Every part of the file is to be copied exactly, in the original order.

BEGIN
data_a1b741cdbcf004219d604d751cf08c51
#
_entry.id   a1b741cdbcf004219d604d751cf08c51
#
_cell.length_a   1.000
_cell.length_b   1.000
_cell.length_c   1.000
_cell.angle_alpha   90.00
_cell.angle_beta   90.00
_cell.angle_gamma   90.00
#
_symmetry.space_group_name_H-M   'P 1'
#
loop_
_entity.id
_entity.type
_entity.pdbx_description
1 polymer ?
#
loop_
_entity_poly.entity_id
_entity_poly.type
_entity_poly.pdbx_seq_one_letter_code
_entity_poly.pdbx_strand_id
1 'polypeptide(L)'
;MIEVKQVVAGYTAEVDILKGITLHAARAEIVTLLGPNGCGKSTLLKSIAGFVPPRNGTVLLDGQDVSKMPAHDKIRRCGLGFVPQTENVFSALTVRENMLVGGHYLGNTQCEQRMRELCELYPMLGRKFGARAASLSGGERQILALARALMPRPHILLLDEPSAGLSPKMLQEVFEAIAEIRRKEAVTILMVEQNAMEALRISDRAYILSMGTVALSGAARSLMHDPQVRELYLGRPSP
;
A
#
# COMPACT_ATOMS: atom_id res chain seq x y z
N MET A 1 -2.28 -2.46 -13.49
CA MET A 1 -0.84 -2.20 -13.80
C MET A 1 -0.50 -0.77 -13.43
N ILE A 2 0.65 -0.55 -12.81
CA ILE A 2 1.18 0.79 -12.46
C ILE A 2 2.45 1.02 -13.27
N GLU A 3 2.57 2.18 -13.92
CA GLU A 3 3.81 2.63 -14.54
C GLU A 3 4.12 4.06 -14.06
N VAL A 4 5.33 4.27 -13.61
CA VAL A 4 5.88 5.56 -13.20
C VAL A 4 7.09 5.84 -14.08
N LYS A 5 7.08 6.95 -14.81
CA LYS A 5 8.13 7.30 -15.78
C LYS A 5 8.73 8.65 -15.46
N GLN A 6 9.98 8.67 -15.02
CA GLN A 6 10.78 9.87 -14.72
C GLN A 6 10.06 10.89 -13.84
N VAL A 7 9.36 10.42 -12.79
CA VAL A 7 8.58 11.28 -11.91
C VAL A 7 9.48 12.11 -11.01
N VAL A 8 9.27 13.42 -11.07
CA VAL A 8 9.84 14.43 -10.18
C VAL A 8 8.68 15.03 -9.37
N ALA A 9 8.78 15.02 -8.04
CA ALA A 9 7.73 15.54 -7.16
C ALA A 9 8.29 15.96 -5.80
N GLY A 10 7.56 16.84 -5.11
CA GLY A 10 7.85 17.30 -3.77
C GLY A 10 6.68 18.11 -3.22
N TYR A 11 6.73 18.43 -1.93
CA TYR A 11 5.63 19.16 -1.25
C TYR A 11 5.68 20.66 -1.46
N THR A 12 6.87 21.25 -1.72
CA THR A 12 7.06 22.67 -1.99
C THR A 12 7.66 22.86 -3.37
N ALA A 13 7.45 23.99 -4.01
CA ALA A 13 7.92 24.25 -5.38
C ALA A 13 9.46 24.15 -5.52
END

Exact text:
data_a1b741cdbcf004219d604d751cf08c51
#
_entry.id   a1b741cdbcf004219d604d751cf08c51
#
_cell.length_a   1.000
_cell.length_b   1.000
_cell.length_c   1.000
_cell.angle_alpha   90.00
_cell.angle_beta   90.00
_cell.angle_gamma   90.00
#
_symmetry.space_group_name_H-M   'P 1'
#
loop_
_entity.id
_entity.type
_entity.pdbx_description
1 polymer ?
#
loop_
_entity_poly.entity_id
_entity_poly.type
_entity_poly.pdbx_seq_one_letter_code
_entity_poly.pdbx_strand_id
1 'polypeptide(L)'
;MIEVKQVVAGYTAEVDILKGITLHAARAEIVTLLGPNGCGKSTLLKSIAGFVPPRNGTVLLDGQDVSKMPAHDKIRRCGLGFVPQTENVFSALTVRENMLVGGHYLGNTQCEQRMRELCELYPMLGRKFGARAASLSGGERQILALARALMPRPHILLLDEPSAGLSPKMLQEVFEAIAEIRRKEAVTILMVEQNAMEALRISDRAYILSMGTVALSGAARSLMHDPQVRELYLGRPSP
;
A
#
# COMPACT_ATOMS: atom_id res chain seq x y z
N MET A 1 -2.28 -2.46 -13.49
CA MET A 1 -0.84 -2.20 -13.80
C MET A 1 -0.50 -0.77 -13.43
N ILE A 2 0.65 -0.55 -12.81
CA ILE A 2 1.18 0.79 -12.46
C ILE A 2 2.45 1.02 -13.27
N GLU A 3 2.57 2.18 -13.92
CA GLU A 3 3.81 2.63 -14.54
C GLU A 3 4.12 4.06 -14.06
N VAL A 4 5.33 4.27 -13.61
CA VAL A 4 5.88 5.56 -13.20
C VAL A 4 7.09 5.84 -14.08
N LYS A 5 7.08 6.95 -14.81
CA LYS A 5 8.13 7.30 -15.78
C LYS A 5 8.73 8.65 -15.46
N GLN A 6 9.98 8.67 -15.02
CA GLN A 6 10.78 9.87 -14.72
C GLN A 6 10.06 10.89 -13.84
N VAL A 7 9.36 10.42 -12.79
CA VAL A 7 8.58 11.28 -11.91
C VAL A 7 9.48 12.11 -11.01
N VAL A 8 9.27 13.42 -11.07
CA VAL A 8 9.84 14.43 -10.18
C VAL A 8 8.68 15.03 -9.37
N ALA A 9 8.78 15.02 -8.04
CA ALA A 9 7.73 15.54 -7.16
C ALA A 9 8.29 15.96 -5.80
N GLY A 10 7.56 16.84 -5.11
CA GLY A 10 7.85 17.30 -3.77
C GLY A 10 6.68 18.11 -3.22
N TYR A 11 6.73 18.43 -1.93
CA TYR A 11 5.63 19.16 -1.25
C TYR A 11 5.68 20.66 -1.46
N THR A 12 6.87 21.25 -1.72
CA THR A 12 7.06 22.67 -1.99
C THR A 12 7.66 22.86 -3.37
N ALA A 13 7.45 23.99 -4.01
CA ALA A 13 7.92 24.25 -5.38
C ALA A 13 9.46 24.15 -5.52